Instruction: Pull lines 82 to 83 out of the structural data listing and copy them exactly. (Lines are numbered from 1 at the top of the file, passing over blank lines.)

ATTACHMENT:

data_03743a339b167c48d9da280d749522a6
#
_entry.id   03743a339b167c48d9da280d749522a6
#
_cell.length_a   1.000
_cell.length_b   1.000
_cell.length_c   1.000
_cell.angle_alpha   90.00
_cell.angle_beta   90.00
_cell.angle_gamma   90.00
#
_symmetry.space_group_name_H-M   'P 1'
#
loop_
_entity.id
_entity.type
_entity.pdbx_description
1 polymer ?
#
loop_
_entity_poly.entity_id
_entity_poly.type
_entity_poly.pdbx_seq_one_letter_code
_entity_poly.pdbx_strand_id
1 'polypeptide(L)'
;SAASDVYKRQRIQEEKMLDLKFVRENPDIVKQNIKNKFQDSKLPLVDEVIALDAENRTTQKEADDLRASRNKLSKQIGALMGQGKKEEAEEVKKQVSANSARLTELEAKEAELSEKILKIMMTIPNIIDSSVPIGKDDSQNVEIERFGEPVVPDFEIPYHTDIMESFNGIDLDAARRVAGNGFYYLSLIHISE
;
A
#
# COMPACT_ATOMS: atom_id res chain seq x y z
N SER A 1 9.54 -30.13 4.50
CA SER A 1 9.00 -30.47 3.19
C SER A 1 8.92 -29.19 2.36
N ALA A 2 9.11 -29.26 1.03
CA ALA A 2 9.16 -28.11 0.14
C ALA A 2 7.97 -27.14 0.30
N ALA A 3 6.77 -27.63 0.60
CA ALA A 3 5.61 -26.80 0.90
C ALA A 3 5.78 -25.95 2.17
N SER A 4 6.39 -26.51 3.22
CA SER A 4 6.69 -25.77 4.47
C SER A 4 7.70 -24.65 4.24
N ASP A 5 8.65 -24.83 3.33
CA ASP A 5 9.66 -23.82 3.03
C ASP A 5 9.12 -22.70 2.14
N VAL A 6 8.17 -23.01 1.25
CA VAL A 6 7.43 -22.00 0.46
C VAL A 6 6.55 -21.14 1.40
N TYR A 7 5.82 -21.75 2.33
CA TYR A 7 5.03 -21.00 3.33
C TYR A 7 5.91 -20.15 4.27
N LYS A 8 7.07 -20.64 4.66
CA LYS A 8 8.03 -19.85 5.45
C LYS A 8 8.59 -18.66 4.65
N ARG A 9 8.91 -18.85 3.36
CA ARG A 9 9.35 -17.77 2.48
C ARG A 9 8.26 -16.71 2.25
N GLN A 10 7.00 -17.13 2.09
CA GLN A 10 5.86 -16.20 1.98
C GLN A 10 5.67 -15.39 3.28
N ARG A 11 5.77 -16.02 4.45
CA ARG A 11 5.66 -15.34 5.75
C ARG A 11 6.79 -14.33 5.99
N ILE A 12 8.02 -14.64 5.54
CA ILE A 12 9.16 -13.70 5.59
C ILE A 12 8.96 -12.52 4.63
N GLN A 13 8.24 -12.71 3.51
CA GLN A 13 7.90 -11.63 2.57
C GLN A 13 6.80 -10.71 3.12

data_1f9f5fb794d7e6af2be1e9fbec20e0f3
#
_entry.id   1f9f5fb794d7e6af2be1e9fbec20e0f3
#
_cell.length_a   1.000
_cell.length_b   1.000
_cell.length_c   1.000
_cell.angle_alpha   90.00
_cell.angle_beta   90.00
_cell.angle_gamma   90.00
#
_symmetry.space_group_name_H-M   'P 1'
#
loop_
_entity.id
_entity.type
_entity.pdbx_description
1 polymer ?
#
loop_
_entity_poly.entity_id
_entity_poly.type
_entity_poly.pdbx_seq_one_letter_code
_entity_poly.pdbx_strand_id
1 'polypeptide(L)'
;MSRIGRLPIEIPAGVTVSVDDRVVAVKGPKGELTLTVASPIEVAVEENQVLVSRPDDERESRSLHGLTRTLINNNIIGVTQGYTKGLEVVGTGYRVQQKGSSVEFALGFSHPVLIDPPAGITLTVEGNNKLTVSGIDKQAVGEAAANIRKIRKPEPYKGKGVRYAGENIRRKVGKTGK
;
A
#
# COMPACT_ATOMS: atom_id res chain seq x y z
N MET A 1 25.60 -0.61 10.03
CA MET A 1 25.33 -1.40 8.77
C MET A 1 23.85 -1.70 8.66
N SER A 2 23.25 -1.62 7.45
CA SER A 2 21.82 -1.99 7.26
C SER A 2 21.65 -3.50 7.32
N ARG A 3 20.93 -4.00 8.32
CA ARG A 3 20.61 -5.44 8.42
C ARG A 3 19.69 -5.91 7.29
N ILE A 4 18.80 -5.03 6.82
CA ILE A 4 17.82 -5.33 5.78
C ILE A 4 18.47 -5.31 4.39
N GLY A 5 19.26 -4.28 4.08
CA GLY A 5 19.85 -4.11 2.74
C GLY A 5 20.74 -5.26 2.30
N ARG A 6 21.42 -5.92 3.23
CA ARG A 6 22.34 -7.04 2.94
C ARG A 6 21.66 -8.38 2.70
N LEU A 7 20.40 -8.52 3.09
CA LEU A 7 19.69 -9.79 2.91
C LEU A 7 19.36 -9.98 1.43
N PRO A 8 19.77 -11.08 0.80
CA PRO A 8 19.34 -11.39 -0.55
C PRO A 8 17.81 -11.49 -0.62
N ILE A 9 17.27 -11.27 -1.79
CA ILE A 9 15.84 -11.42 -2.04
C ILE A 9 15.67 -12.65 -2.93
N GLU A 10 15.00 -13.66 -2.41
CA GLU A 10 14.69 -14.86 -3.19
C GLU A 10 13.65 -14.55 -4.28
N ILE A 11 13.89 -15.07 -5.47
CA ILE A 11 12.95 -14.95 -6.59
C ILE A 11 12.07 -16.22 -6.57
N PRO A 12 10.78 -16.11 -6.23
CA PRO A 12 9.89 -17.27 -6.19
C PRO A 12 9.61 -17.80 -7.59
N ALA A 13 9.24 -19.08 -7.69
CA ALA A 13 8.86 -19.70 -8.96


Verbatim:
#
loop_